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communications that sound conditions were important to the tenants was the basis for the claims and defenses involving breach of quiet enjoyment. Had the landlord known that the violation of G.L. c. 93A was based upon alleged misrepresentation by the broker, he was likely to pursue other strategy depending upon what the broker's testimony may have been. Landlord was denied that opportunity because he and his counsel had no reason to believe that the tenants were claiming that any violation of G.L. c. 93A involved misrepresentation by the broker or that the court was even considering awarding damages on that basis. Consequently, the finding for the tenants on the counterclaim for violation of G.L. c. 93A is reversed.

(c) Other matters. Because of our decision on the foregoing issues, we need not address any other issues that the landlord raised on appeal. Landlord's request for appellate attorney's fees is denied. We follow the "American Rule" and do not award attorney's fees unless authorized by an agreement of the parties or a provision of law. Police Comm'r of Boston v. Gows, 429 Mass. 14, 17 (1999). Landlord has directed us to neither. Landlord was awarded attorney's fees in connection with his claim for breach of the lease. However, tenants did not appeal from that award. The issues on which the landlord appealed solely involved the landlord's alleged misconduct and not tenants' breach of lease.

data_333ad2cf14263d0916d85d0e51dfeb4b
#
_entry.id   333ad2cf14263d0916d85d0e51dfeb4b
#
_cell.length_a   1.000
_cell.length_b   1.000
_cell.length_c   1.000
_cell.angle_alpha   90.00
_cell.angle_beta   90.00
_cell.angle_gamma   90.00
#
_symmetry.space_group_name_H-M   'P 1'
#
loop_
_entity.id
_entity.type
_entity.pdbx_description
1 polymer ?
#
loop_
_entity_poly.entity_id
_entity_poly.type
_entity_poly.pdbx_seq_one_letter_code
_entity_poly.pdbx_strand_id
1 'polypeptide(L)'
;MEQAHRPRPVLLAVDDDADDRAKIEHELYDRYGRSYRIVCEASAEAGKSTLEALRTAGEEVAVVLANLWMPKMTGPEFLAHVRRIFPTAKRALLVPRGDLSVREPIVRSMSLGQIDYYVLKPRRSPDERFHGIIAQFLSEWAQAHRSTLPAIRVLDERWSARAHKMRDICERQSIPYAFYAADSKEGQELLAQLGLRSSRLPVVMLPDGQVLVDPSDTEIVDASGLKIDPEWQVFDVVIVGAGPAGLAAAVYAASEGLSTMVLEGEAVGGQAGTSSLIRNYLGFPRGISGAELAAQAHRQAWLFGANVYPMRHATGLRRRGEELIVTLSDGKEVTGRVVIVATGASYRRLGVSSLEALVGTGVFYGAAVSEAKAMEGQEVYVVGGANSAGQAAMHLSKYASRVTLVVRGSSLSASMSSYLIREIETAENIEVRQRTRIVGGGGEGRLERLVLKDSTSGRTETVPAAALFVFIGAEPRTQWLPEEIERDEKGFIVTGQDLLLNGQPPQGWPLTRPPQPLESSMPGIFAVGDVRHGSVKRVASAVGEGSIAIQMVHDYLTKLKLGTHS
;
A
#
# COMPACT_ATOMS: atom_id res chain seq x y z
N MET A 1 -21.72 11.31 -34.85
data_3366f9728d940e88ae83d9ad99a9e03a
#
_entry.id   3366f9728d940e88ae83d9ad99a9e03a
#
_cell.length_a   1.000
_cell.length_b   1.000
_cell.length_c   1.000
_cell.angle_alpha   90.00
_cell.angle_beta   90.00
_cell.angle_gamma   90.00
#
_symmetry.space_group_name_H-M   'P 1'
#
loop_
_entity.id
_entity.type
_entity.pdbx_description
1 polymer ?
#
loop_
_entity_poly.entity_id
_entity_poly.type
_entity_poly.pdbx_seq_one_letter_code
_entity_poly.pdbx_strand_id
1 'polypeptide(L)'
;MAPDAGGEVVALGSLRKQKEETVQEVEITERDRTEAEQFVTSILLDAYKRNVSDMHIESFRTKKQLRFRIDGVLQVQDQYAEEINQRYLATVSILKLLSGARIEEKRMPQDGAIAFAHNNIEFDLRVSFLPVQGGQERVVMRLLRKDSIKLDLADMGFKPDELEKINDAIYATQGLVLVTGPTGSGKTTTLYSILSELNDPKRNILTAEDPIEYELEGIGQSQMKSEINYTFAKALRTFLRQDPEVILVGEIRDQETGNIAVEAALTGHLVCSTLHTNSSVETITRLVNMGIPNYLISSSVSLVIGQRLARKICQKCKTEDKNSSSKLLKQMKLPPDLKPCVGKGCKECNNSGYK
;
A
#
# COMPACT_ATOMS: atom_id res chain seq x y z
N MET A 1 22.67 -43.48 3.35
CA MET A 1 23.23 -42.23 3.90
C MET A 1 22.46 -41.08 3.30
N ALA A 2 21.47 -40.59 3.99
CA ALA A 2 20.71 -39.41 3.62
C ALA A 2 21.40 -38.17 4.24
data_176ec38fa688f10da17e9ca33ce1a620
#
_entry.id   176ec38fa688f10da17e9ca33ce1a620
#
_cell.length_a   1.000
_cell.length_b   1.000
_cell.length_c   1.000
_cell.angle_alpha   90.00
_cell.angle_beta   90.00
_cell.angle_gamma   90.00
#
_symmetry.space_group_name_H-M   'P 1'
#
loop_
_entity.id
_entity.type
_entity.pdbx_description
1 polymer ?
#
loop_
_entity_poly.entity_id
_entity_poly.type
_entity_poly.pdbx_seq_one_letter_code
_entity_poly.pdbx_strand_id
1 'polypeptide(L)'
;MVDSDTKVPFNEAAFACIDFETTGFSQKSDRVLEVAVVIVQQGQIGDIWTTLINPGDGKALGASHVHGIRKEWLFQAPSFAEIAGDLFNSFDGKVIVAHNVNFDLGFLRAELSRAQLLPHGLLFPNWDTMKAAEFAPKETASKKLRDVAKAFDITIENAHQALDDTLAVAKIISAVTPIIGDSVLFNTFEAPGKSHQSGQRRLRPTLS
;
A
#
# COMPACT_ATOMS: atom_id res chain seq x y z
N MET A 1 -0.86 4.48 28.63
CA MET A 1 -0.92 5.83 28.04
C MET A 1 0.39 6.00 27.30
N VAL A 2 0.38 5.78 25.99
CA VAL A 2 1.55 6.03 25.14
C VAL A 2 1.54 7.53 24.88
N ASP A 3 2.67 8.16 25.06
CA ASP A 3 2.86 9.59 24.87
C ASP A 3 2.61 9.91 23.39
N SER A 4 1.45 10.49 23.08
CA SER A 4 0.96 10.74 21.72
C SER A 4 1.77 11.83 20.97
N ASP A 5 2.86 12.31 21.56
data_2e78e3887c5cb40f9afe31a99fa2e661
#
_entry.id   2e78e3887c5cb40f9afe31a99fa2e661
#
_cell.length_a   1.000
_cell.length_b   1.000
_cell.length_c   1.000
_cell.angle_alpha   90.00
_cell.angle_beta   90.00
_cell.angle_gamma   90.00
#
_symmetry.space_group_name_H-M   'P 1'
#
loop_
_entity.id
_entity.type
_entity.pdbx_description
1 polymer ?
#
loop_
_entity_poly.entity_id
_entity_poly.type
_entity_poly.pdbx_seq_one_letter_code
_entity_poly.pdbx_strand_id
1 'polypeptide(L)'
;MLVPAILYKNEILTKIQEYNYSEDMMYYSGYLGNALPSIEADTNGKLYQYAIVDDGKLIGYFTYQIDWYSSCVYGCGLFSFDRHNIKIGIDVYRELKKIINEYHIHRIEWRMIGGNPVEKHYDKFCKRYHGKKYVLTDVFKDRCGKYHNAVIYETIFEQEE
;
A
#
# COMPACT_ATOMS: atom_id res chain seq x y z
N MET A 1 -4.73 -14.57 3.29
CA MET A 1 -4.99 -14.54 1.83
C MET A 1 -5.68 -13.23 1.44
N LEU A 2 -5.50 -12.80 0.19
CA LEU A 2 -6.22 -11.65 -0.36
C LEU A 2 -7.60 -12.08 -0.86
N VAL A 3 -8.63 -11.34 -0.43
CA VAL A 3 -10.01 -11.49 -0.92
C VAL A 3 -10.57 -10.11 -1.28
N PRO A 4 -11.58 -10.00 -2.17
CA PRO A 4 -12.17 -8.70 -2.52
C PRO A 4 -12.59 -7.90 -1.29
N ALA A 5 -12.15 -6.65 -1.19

Judgment on the counterclaims reversed in part and otherwise partially vacated and returned for further proceedings consistent with this opinion.


[Note 1] No judgment was entered for or against Danielle Bacon ("Bacon"), although all of the decisions of the trial judge referred to both Foti and Bacon as defendants. It appears that the failure to enter any judgment involving Bacon was a clerical error that will be corrected on return of this case to the trial court.

[Note 2] We use the term "tenants" to refer to Foti and Bacon, collectively, consistent with the trial judge's reference to them as defendants throughout his decisions.

[Note 3] The court precluded admission of any documents that were not produced during discovery. It appears from the record that none were offered. On appeal, neither party has raised objection to testimony that was offered about the content of documents that were not in evidence. Consequently, we do not address that issue.

[Note 4] This decision was issued while this matter was on appeal and was not addressed in either parties' brief or at argument or otherwise when this Division invited them.